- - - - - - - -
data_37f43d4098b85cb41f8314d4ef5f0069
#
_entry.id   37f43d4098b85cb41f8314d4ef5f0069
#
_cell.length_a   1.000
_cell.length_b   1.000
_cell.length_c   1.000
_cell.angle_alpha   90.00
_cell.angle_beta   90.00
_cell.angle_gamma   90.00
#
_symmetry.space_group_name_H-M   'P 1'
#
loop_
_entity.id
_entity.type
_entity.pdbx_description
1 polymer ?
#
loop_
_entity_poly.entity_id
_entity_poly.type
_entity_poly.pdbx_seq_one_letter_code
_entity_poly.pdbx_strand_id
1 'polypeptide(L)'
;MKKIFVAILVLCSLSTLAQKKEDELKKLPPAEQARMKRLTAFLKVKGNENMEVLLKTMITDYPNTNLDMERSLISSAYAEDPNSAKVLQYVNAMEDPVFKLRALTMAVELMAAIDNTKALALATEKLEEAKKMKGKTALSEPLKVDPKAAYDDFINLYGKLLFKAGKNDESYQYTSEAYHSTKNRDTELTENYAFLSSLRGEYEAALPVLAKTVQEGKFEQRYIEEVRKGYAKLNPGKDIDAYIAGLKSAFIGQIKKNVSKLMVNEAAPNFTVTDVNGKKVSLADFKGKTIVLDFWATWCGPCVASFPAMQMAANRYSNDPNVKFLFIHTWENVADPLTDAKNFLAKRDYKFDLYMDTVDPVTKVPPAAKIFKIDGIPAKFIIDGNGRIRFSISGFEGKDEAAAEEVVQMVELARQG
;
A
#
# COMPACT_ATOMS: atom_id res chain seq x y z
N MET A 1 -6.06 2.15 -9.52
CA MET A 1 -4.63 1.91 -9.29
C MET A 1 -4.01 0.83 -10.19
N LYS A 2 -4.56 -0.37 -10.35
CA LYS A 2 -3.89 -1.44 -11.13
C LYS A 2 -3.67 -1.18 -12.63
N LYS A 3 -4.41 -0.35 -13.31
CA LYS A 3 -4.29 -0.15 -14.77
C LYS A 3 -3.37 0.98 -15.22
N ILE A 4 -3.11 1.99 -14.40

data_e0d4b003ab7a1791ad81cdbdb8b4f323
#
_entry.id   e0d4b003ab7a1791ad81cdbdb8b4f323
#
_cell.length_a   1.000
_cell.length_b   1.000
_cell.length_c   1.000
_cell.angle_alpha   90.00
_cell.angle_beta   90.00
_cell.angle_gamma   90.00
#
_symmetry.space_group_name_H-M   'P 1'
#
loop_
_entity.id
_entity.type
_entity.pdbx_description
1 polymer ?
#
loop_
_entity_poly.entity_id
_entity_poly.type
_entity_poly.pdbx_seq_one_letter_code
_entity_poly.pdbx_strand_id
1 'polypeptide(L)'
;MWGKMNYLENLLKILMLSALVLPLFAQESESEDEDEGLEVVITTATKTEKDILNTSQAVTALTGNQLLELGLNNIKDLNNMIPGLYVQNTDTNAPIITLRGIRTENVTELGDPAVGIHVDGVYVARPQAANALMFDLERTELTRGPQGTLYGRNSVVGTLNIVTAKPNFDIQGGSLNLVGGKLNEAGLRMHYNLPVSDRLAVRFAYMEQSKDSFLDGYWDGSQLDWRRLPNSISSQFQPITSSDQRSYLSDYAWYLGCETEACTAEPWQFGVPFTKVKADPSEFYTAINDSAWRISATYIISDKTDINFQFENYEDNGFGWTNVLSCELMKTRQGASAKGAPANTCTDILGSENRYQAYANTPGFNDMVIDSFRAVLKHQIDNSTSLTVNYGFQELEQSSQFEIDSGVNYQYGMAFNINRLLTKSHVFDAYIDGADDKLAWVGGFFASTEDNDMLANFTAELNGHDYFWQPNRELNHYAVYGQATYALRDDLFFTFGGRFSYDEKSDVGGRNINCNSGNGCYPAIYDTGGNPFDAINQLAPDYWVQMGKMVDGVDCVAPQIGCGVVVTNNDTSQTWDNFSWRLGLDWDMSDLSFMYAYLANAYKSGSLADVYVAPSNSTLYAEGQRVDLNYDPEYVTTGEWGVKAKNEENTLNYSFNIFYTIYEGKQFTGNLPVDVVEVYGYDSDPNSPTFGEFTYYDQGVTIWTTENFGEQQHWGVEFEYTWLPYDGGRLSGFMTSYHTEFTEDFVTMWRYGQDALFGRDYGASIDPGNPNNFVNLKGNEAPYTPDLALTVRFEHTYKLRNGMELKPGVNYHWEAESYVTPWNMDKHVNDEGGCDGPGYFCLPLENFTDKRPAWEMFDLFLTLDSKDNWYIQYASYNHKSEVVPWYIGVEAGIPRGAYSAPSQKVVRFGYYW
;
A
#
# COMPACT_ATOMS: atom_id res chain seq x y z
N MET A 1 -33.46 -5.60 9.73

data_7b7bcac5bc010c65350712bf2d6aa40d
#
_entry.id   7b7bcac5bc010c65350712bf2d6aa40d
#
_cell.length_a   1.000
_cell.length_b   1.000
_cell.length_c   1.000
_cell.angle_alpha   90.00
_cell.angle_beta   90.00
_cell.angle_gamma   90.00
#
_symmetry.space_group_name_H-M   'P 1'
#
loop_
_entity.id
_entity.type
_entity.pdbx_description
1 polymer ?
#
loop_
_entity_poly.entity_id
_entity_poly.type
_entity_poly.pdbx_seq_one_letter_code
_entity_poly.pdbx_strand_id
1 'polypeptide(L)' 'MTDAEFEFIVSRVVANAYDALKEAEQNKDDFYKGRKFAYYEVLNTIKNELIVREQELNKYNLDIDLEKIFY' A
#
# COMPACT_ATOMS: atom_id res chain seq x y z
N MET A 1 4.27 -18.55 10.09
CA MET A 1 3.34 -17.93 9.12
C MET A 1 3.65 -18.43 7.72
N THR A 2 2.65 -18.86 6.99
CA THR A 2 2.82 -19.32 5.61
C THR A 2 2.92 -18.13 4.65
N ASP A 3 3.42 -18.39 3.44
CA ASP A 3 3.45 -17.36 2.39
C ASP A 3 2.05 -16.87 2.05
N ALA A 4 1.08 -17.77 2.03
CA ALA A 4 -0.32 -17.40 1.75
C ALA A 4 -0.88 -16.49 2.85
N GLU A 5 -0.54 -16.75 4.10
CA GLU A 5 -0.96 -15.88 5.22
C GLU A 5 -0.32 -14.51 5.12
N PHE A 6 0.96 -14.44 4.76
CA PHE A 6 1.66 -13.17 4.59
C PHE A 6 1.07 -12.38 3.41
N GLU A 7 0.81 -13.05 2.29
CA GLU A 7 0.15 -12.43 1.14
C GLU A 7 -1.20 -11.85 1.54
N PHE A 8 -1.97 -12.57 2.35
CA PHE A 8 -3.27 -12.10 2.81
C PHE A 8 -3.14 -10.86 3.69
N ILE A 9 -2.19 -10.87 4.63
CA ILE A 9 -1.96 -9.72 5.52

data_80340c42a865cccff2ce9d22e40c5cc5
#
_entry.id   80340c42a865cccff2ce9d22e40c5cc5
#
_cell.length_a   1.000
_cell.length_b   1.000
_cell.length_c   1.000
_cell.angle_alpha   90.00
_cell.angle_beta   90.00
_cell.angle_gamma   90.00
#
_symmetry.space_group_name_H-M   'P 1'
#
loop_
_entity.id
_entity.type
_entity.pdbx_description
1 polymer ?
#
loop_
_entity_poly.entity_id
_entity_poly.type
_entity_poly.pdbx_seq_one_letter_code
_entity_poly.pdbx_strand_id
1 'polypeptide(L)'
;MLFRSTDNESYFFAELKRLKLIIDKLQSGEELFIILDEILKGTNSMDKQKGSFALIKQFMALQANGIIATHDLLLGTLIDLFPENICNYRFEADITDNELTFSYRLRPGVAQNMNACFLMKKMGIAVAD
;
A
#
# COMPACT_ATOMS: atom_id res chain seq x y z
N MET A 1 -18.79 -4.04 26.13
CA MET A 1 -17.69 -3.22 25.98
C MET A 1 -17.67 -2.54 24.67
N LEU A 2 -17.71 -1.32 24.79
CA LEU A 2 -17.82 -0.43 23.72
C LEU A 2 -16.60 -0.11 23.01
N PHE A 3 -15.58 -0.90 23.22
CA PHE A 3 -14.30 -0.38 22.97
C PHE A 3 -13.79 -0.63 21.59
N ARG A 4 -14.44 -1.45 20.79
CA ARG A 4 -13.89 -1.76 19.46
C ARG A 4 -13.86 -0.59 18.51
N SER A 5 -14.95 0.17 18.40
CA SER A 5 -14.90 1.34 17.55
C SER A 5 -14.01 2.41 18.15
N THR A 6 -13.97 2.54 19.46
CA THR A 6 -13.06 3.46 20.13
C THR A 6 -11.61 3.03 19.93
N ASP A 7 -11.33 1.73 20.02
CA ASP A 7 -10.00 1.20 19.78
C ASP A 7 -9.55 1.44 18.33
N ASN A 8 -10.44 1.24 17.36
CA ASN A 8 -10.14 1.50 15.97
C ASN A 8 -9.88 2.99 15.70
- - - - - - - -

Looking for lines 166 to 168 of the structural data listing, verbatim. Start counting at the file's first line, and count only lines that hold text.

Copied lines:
C ARG A 4 -13.86 -0.59 18.51
N SER A 5 -14.95 0.17 18.40
CA SER A 5 -14.90 1.34 17.55